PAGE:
By Anne-Marie-Louise D'Orleans Montpensier, Duchesse De Montpensier
In the bold letters provided during this bilingual version, Montpensier condemns the alliance procedure of marriage, providing in its place to discovered a republic that she might govern, "a nook of the area within which . . . girls are their very own mistresses," and the place marriage or even courtship will be outlawed. Her pastoral utopia would offer remedy and vocational education for the bad, and all of the houses might have libraries and experiences, in order that each one girl could have a "room of her personal" during which to write down books.
Joan DeJean's vigorous advent and available translation of Montpensier's letters—four formerly unpublished—allow us extraordinary entry to the brave voice of this awesome woman.
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Additional resources for Against marriage : the correspondence of la Grande Mademoiselle
The fact remains that it was during her exile that Montpensier began the experiments with prose ﬁction that would continue to occupy her until the 1670s. 5 4. On the question of Montpensier’s collaboration with Segrais, see my Tender Geographies: Women and the Origins of the Novel in France (New York: Columbia University Press, 1991), 52–55. For another view, see Jean Garapon, La Grande Mademoiselle mémorialiste: Une Autobiographie dans le temps (Geneva: Droz, 1989), 30 –35. 5. Montpensier’s memoirs were published only posthumously, initially in 1718, in an incomplete edition, next in 1728, in the ﬁrst complete publication.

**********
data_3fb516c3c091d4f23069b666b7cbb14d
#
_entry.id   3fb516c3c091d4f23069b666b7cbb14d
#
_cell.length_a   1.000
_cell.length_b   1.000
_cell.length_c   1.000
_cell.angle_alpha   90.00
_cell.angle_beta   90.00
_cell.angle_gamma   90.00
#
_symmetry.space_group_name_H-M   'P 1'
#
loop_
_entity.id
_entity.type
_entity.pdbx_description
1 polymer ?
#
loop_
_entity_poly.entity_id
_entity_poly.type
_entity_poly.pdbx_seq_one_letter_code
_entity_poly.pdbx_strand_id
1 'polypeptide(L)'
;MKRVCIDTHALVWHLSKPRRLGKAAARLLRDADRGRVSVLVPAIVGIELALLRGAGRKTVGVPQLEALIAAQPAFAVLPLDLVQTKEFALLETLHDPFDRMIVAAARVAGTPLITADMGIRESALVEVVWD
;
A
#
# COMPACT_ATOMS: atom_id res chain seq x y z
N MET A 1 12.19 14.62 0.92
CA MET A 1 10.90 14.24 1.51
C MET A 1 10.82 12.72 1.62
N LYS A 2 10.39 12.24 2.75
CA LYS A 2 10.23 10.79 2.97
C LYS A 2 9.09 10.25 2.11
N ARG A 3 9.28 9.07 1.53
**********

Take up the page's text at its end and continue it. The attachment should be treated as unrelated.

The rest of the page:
Throughout the eighteenth century, French women writers—Françoise de Grafﬁgny and Isabelle de Charrière, for example— continued this tradition of utopian speculation. 19 20 La Grande Mademoiselle To reinforce her point that this is no longer the immediate post-Fronde era, Montpensier carefully dates two key letters, a decision that no longer seems noteworthy today but was just that in her day. The vast majority of the letters that have survived from the ﬁrst half of the seventeenth century are not dated; the years in which Montpensier began her correspondence mark the moment when dating letters began to be standard practice.
Only the Condé princes had greater wealth (266). La Grande Mademoiselle wealthy, independent woman’s dreams of how she might improve her existence and that of other women if she were to refuse to allow herself to be exchanged as a marital commodity. It can be thought of as a feminist counterpart to Thomas More’s celebrated political essay Utopia (1516): Montpensier imagines the ideal government as one under female control and the ideal state as one perfectly responsive to women’s concerns. 2 Beginning with her birth at the Louvre, on May 29, 1627, her entire existence was played out as public spectacle.